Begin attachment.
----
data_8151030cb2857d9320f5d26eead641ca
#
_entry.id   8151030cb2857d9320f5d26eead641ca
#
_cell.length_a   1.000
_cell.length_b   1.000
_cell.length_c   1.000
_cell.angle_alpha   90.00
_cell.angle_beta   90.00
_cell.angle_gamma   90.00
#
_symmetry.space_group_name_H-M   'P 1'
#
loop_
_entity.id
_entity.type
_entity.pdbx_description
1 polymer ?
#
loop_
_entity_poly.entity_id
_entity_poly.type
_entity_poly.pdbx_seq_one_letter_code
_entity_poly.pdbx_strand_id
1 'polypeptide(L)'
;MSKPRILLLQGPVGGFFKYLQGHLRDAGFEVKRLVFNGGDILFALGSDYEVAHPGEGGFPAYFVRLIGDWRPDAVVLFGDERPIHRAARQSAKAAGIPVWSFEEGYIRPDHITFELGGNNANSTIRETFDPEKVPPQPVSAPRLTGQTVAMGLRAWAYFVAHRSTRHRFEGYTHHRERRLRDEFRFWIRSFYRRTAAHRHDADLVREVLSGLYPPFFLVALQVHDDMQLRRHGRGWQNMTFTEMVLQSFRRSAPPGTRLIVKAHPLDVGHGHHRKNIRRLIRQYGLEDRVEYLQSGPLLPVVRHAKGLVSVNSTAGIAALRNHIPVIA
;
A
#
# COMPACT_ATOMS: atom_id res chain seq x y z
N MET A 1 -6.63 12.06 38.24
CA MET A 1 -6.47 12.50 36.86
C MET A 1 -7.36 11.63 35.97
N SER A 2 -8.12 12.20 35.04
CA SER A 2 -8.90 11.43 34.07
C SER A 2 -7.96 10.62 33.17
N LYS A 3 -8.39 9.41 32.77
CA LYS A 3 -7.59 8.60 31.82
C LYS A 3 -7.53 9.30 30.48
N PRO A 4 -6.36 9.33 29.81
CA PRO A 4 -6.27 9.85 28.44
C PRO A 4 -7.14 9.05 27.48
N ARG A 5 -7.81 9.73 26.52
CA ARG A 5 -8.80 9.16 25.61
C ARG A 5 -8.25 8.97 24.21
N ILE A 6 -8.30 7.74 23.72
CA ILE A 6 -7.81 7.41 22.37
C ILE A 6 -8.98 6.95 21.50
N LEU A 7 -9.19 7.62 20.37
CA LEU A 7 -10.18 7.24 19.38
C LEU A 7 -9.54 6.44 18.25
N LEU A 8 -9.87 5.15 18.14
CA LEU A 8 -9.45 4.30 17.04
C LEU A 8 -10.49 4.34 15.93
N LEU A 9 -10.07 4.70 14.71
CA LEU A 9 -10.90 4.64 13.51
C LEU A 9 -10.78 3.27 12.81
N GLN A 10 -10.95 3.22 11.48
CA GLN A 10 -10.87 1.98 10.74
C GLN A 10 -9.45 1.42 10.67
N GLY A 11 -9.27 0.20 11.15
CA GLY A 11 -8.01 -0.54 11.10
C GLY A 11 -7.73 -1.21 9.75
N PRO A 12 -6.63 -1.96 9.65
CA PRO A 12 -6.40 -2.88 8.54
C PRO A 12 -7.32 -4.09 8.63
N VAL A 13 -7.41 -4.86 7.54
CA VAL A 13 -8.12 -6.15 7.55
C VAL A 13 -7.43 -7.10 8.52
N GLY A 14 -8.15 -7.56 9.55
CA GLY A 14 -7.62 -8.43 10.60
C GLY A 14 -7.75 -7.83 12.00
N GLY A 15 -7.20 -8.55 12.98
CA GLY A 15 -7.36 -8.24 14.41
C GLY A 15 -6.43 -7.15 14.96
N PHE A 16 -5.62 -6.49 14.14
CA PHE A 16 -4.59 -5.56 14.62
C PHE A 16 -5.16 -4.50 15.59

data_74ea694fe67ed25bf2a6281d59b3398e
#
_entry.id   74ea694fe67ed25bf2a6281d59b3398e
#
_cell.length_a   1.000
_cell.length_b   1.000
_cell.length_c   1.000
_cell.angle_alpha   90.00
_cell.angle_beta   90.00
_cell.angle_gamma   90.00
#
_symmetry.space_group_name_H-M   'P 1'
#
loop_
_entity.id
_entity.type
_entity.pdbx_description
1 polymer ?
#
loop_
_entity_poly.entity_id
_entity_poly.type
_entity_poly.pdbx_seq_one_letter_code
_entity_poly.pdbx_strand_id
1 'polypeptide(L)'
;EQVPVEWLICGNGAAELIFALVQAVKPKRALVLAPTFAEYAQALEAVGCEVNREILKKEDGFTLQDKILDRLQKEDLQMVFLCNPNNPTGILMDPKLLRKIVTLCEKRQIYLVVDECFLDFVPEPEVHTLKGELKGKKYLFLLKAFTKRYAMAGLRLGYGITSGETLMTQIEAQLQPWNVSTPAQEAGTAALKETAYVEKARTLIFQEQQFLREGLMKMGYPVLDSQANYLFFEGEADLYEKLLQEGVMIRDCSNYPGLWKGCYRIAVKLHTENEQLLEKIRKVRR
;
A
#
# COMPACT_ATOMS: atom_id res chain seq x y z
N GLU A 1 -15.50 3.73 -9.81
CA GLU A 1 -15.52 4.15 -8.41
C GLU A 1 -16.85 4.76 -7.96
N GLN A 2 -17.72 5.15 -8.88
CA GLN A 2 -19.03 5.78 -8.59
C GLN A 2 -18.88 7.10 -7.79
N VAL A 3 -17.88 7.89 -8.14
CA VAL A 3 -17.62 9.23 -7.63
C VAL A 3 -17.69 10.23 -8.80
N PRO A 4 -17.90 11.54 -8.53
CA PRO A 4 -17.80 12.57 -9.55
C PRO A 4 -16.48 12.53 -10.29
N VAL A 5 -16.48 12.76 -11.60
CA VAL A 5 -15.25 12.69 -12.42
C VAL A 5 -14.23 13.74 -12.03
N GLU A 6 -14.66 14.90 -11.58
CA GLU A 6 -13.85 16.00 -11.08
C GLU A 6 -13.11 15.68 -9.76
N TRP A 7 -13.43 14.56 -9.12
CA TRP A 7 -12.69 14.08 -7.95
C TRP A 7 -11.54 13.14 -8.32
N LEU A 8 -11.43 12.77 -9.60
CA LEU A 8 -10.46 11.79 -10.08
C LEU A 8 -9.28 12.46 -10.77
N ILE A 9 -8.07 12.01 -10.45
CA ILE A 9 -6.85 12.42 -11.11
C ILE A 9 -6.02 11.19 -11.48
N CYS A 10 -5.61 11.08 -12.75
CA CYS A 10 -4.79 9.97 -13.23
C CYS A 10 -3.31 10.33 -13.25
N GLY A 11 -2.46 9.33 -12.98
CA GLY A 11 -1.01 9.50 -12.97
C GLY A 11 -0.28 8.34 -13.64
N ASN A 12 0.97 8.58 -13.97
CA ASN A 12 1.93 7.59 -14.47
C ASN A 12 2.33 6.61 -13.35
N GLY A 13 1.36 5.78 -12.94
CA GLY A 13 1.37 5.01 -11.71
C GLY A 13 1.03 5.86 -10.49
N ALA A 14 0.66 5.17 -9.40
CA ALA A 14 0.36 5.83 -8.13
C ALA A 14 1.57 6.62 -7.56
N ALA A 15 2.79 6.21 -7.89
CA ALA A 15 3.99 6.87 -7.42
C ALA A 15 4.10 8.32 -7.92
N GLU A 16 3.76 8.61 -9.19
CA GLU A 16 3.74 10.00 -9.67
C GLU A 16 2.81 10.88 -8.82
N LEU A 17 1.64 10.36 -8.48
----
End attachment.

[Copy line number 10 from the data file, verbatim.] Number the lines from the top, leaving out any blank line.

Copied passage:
_cell.angle_gamma   90.00